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Proximity to tourism hotspots

When locating public charging infrastructure, it is worth considering proximity to popular tourism sites or areas. Analysis of the usage data from the chargeplace Scotland network indicates that infrastructure in tourist locations experiences high levels of usage. The public rapid charger in Balloch, on the south-west shore of Loch Lomond, for example, has seen high levels of usage, presumably as a result of tourist traffic. Similarly, Fife Council outlined high usage levels in Anstruther, another area commonly frequented by tourists.

It has also been highlighted that chargepoints in popular tourist areas can support other user groups, such as local resident and business vehicles making journeys across local authority areas/regions. The more user groups that a chargepoint development can be designed to support, the greater the benefit that piece of infrastructure provides. Key tourism routes and destinations could therefore be targeted for public charging infrastructure.

Rural towns with multiple consumer groups

Towns with multiple consumer groups are potential locations to target for public charging infrastructure, for example, rural market towns that are common across Scotland.

Well-designed infrastructure here can bring benefits to the local economy. Journey charging co-located with amenities can support passing traffic, taxis and trades. While destination charging can support the local people, as well as encouraging longer dwell times from some categories of passing drivers who may explore local businesses. In this way, tourism may be further encouraged by the provision of charging infrastructure.

An example town that has followed this path has been Forfar. Its Orchard Loan charging hub includes rapid chargers serving passing traffic from the adjacent A90, and fast chargers servicing the local population’s recreational activities and business sites on the outskirts of the town.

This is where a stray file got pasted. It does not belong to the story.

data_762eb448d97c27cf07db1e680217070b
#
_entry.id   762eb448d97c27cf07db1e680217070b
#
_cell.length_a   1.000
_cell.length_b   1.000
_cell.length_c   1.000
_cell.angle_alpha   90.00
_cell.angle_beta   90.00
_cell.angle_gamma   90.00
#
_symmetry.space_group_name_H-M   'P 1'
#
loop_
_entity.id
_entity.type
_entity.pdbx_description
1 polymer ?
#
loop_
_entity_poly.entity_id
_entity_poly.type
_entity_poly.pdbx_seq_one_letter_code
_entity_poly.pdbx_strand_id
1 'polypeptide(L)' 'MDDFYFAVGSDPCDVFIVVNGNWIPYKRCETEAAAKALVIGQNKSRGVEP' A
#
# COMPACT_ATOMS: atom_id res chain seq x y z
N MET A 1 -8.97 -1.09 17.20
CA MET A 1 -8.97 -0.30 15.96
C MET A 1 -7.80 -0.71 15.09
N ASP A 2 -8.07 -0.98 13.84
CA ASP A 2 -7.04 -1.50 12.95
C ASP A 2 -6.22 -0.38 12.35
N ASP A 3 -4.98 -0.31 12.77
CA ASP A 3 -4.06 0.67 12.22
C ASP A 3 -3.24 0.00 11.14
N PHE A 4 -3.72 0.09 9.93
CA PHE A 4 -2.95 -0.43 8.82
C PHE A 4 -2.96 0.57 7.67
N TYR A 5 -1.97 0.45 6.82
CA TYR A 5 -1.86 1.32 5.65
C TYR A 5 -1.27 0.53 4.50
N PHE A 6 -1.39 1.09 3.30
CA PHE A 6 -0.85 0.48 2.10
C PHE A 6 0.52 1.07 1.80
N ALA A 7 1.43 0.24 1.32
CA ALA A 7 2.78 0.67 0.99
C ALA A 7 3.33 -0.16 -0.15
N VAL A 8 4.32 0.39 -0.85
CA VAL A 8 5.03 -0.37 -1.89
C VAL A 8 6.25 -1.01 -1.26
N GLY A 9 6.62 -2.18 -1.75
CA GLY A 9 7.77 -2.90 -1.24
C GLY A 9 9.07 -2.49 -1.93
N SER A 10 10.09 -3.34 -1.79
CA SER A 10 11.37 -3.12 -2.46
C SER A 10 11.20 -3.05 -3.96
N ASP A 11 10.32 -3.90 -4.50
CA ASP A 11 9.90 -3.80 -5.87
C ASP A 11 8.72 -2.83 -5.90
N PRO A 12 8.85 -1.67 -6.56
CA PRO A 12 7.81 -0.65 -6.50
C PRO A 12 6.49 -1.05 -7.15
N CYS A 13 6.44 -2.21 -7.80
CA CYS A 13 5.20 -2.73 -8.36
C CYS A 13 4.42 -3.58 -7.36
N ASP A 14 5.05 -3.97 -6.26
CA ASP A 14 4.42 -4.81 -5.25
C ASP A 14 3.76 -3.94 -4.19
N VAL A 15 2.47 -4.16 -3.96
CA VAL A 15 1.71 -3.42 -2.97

Additional bay space for caravans and campervans

Tourist travel has created more focus on supporting the charging requirements of campervans and caravans, especially with the recent growth in ‘staycationing’. During the electric vehicle infrastructure engagement process, stakeholders identified that existing chargepoint bays may struggle to accommodate the space needs of vehicles towing caravans, trailers or other such items. At present, charge point bays in car parks are typically the same size as standard parking bays. This already often provides challenges to electric van users, and will increasingly also do so for electric campervan models.

The image below shows how East Lothian Council have looked to tackle these challenges with their “pass-either side” electric vehicle charging bays installed at ‘Wallyford Park and Choose’. These can accommodate combinations of electric buses, towing vehicles and vans.

Some privately operated charging hubs have been designed in a drive-through, forecourt style that provides more space between bays. This style of infrastructure could potentially accommodate larger vehicles more effectively and is recommended as a default solution for service areas. However, it might not be feasible in all locations. Where possible, chargepoint allocated spaces in car parks should have bays long enough to accommodate vans.

An alternative solution for vehicles that are towing could be to temporarily detach their load ahead of using charging infrastructure. However, this is likely to prove a logistical challenge, with unhitching on public land potentially creating an obstruction. It may be necessary to instead leave caravans at a dedicated caravan site when charging an electric vehicle, though this might be inconvenient.

Some caravan and holiday parks are already starting to invest in charging infrastructure that accommodates the space requirements of their customers. The caravan and motorhome club have introduced a flat rate for vehicle charging at their sites. Charging is facilitated through connection to a standard power supply outlet. The organisation has recognised the growing need for this service and several sites are now installing dedicated chargepoints.  Further detail on this can be found here.

Two of East Lothian Council’s “pass-either side” EV charging bays located at Wallyford Park and Choose.